Despite numerous publications on the closed-loop power transmission systems, only [5] has presented a control model. However, even in that paper, the authors have not considered the discrete-time nature of the control loop. Hence, the sampling frequency has not been considered in the stability analysis. We have derived a discrete-time model for the closed-loop system, which can more accurately predict the system closed-loop behavior in response to perturbations.

II. System Architecture

Fig. 2 shows a more detailed block diagram of the proposed RFID-based closed-loop power transmission system. It is composed of two main blocks: the power transmitter (external) and the transponder (IMD). Power is transferred from L1 to L2. The transponder generates a supply voltage for the other following blocks and uses LSK to send information about the received unregulated voltage (Vrec) back to the transmitter.

Fig. 2
Block diagram of the RFID-based closed-loop power transmission system.

A. Transponder (IMD)

The transponder block consists of a rectifier, a regulator, an LSK circuit, and an ultra low power MSP430 microcontroller (Texas Instruments, Dallas, TX). A wideband full-wave rectifier is used to provide a dc voltage Vrec from the 13.56-MHz carrier. Vrec is divided (0.458 × Vrec) and compared with an internal MSP430 reference voltage Vref = 1.65 V. If the result is positive, i.e., Vrec > 3.6 V, then the LSK circuit sends short data bits back to the primary by closing M2 at a rate of 600 Hz. These pulses, which are short (30 μs) to prevent unnecessary power dissipation, indicate that the received power is more than enough. If the result of the comparison is negative, i.e., Vrec < 3.6 V, no data will be sent.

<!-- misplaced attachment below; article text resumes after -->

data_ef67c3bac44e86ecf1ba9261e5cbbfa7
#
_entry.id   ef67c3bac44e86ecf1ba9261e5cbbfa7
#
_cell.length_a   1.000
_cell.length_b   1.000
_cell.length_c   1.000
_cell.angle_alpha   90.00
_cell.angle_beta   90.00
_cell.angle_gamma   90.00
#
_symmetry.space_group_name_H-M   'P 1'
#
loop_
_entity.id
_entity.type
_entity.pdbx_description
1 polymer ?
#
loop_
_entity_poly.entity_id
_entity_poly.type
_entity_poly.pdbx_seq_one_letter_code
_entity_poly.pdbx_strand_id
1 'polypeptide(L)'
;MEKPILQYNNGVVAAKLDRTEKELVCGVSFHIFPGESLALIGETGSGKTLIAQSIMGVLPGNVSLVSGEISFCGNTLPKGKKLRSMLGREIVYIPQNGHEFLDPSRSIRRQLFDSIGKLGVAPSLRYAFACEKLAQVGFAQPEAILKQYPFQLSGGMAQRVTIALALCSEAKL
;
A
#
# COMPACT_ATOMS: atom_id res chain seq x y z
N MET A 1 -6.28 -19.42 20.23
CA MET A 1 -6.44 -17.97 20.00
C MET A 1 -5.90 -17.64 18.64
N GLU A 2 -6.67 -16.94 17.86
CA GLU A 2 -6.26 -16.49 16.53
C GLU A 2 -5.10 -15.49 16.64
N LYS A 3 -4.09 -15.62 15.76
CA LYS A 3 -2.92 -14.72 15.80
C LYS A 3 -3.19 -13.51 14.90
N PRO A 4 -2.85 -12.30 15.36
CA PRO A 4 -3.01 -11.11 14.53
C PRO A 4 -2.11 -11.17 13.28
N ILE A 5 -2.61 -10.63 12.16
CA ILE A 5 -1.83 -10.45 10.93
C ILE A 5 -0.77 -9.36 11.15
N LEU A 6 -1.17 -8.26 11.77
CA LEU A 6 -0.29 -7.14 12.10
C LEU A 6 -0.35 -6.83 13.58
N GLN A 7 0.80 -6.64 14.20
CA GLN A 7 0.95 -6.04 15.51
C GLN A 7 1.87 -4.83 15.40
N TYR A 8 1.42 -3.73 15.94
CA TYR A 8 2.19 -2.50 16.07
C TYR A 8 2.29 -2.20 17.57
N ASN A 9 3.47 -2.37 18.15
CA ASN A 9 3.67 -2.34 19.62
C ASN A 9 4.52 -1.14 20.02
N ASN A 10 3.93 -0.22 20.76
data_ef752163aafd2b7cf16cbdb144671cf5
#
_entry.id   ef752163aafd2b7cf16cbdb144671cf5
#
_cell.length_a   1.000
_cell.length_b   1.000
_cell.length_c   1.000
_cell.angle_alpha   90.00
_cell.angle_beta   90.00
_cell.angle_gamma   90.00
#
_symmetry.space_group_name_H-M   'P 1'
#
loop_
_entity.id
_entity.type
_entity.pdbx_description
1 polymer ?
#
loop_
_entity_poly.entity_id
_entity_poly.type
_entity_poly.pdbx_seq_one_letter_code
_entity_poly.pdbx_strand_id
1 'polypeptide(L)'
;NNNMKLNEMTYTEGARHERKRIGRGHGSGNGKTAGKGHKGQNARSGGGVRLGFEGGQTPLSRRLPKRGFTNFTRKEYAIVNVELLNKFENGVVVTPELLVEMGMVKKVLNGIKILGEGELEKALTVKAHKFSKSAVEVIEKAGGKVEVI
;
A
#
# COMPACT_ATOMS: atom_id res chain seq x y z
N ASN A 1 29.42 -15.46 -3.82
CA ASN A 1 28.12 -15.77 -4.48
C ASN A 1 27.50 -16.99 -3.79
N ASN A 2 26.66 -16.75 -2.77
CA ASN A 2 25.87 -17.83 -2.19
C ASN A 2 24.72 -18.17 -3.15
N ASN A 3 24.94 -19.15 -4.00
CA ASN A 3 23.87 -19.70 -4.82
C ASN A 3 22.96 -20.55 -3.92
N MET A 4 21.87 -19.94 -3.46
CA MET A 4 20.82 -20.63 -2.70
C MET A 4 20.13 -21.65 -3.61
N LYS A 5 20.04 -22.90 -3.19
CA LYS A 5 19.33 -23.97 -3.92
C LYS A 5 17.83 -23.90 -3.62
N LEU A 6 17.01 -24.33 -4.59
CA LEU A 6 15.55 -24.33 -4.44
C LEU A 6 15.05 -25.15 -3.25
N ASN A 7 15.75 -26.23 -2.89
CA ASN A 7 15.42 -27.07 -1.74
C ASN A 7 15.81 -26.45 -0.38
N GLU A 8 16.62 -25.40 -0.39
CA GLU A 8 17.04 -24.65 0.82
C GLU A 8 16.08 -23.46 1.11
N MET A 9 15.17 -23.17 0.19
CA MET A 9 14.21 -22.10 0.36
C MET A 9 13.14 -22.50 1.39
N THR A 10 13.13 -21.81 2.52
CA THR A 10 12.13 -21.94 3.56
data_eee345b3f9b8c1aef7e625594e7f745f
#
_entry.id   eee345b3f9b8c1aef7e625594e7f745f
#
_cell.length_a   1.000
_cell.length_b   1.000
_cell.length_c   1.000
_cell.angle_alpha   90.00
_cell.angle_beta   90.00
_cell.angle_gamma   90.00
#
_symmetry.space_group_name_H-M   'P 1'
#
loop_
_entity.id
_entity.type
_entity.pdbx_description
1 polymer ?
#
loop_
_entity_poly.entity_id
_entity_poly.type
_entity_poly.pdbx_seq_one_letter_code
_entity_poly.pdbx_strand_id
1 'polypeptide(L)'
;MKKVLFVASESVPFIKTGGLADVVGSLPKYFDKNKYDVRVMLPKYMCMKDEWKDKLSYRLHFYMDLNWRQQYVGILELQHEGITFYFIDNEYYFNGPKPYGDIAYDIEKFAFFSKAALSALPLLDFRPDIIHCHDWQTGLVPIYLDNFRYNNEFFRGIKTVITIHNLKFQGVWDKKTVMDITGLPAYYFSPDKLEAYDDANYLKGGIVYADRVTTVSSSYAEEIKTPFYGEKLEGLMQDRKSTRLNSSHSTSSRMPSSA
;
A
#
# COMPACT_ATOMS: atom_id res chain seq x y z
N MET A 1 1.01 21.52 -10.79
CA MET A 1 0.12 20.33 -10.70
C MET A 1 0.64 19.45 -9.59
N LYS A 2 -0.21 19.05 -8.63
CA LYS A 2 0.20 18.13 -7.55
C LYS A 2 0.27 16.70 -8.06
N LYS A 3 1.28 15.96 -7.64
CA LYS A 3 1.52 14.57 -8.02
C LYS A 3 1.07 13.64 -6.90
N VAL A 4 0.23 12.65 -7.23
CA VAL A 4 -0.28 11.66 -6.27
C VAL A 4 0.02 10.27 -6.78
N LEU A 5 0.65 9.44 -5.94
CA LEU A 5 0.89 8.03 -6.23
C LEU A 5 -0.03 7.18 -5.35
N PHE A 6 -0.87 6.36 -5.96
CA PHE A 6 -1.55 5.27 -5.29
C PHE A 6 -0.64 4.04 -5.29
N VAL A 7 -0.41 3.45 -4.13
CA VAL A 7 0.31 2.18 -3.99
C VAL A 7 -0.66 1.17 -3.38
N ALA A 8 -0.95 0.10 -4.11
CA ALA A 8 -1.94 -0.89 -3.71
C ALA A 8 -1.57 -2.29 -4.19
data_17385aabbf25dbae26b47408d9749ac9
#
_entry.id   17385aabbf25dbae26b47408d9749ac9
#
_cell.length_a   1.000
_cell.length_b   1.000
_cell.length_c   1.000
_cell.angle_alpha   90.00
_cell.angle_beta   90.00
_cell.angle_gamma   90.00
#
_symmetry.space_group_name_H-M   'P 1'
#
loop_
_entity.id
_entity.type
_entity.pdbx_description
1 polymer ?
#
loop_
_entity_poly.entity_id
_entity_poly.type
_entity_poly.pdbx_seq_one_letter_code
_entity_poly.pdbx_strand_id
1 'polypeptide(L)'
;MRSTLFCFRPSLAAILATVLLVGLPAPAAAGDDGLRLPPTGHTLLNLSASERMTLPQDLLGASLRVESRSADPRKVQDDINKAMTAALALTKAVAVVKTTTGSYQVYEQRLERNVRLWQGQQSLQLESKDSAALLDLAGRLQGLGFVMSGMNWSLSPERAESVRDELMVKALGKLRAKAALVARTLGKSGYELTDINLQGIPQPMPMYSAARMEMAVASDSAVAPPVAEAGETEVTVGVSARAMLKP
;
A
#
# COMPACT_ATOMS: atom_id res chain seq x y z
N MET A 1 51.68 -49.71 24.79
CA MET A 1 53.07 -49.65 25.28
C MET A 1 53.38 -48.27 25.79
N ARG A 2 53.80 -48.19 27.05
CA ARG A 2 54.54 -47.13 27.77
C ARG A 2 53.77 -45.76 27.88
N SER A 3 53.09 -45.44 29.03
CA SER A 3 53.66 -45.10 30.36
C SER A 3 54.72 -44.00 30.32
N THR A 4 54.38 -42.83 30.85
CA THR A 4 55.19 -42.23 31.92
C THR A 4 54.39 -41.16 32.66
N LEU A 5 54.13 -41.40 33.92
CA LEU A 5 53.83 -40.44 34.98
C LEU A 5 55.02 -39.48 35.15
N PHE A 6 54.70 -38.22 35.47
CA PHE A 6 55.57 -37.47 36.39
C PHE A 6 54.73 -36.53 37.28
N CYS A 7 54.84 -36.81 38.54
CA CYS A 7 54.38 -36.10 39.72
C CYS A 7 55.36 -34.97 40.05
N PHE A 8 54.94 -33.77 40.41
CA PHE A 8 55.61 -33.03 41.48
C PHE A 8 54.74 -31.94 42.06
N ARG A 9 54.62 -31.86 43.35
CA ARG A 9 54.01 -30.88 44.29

B. Power Transmitter

The transmitter sends power to the transponder and detects the back telemetry data to adjust its power level. We found an RFID reader to be a logical candidate for this purpose, particularly when it is all implemented in one chip, because it can both drive a coil and recover LSK back telemetry data. The TRF7960 RFID reader chip is equipped with a built-in class-D PA, which has a separate supply pin (TX_VDD) that controls its output power up to 200 mW. Due to the short distance between Tx and Rx coils, there was no need for an external PA after the RFID reader chip. We supplied the PA from a variable-output dc–dc converter (TPS61070) to control its output power. This dc–dc converter offers > 90% efficiency.